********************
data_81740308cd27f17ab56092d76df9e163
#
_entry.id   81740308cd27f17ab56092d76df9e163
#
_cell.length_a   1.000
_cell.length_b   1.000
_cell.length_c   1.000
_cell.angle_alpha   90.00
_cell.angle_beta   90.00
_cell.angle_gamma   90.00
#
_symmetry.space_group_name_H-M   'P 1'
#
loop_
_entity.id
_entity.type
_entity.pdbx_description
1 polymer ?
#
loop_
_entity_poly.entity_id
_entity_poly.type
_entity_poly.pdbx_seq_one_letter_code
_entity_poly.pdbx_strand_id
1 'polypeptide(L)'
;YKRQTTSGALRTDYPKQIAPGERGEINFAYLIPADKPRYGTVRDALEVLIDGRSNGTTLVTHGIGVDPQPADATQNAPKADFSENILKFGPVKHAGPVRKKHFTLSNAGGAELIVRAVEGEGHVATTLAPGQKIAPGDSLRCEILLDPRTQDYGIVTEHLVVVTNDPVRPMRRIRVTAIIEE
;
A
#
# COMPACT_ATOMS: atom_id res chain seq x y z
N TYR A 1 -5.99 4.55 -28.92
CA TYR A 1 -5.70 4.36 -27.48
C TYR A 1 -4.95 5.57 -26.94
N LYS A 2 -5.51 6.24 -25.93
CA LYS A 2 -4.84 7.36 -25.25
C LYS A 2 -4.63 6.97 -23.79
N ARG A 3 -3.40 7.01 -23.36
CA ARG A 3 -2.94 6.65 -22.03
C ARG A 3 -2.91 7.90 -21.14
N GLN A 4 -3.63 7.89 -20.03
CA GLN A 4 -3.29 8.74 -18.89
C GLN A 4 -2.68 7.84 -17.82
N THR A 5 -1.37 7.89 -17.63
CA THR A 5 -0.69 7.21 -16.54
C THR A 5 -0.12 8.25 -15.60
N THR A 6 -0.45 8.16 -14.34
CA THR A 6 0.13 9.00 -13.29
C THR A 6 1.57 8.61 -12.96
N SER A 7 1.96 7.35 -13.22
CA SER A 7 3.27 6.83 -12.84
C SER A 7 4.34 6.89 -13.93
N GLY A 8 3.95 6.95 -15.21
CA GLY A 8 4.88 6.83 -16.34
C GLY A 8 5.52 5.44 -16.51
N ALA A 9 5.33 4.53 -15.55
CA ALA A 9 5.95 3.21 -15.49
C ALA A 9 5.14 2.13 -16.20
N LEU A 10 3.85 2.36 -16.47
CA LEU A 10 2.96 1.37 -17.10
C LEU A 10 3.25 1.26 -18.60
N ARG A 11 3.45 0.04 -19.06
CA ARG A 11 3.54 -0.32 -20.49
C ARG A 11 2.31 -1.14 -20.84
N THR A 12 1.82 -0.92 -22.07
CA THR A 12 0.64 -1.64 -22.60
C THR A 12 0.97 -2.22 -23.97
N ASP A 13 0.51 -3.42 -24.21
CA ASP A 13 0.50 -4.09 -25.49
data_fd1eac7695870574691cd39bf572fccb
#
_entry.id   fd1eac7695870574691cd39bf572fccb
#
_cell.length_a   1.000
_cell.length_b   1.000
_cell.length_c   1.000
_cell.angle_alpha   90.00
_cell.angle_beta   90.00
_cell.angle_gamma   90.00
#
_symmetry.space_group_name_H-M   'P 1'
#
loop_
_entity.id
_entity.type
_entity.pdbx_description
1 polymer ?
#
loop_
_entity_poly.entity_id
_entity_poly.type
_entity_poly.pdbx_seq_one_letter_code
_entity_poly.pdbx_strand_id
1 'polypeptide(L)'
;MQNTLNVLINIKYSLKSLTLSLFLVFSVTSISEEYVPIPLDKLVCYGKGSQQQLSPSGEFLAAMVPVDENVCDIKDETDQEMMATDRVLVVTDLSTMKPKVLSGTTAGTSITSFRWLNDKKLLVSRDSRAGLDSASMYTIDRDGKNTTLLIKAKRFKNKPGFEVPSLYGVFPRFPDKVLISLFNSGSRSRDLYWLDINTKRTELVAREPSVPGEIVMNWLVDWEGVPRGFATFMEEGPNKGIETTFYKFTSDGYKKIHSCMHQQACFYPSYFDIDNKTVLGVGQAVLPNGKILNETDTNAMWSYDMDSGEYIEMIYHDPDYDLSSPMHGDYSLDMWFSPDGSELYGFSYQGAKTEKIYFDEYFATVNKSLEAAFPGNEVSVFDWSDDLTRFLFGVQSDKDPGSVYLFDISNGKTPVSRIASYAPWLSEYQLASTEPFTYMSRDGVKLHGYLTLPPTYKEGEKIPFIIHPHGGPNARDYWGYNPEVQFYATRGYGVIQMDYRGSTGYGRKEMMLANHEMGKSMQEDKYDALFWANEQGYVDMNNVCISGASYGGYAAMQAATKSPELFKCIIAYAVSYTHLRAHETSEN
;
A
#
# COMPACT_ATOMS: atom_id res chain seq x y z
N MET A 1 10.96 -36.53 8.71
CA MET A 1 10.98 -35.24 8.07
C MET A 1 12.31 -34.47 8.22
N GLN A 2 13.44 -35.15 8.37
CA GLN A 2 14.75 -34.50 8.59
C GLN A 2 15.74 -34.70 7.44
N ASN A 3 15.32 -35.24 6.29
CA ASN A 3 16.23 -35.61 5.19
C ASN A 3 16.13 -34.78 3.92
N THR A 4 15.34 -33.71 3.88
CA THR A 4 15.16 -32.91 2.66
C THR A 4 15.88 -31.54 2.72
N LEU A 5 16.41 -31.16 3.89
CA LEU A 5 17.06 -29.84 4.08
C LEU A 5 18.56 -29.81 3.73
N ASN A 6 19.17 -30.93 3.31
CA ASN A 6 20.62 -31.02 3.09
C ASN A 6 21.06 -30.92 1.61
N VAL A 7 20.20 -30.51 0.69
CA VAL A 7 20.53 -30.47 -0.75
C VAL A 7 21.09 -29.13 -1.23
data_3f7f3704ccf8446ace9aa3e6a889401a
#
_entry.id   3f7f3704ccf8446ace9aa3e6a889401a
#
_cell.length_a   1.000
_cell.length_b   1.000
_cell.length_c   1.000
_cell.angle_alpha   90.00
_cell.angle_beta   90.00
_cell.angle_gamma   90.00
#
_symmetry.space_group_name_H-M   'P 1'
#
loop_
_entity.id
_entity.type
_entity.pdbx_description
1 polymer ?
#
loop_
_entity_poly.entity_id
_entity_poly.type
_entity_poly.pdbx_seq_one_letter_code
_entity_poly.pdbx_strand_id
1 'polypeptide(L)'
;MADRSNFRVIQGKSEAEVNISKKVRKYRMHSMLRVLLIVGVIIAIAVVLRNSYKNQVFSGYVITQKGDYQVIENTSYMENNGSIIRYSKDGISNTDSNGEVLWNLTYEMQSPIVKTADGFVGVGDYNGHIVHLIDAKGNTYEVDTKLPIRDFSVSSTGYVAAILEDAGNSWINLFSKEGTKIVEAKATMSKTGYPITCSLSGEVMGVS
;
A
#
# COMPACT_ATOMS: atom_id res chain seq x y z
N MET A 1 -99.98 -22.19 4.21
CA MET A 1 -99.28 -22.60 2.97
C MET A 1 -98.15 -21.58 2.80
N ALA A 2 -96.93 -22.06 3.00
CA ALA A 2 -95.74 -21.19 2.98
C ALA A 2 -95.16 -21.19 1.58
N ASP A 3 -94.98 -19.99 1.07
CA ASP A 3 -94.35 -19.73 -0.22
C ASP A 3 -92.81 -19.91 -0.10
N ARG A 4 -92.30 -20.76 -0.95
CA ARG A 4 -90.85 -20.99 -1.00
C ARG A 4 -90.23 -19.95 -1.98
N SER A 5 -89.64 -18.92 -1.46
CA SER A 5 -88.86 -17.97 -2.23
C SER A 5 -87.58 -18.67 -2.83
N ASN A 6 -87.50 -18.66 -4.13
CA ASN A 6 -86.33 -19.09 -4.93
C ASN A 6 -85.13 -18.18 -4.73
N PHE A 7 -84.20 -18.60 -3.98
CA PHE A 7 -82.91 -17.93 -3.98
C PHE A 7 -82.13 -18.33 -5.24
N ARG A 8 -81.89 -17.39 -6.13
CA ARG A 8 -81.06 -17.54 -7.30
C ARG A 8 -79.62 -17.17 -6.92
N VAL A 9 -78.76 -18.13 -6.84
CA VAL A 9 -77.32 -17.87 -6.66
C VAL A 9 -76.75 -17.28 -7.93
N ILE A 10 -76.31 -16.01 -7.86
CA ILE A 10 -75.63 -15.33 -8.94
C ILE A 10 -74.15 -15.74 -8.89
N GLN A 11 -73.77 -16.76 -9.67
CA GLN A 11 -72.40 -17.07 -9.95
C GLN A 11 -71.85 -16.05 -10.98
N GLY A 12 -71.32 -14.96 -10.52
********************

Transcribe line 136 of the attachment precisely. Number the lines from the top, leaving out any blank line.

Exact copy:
_entity.pdbx_description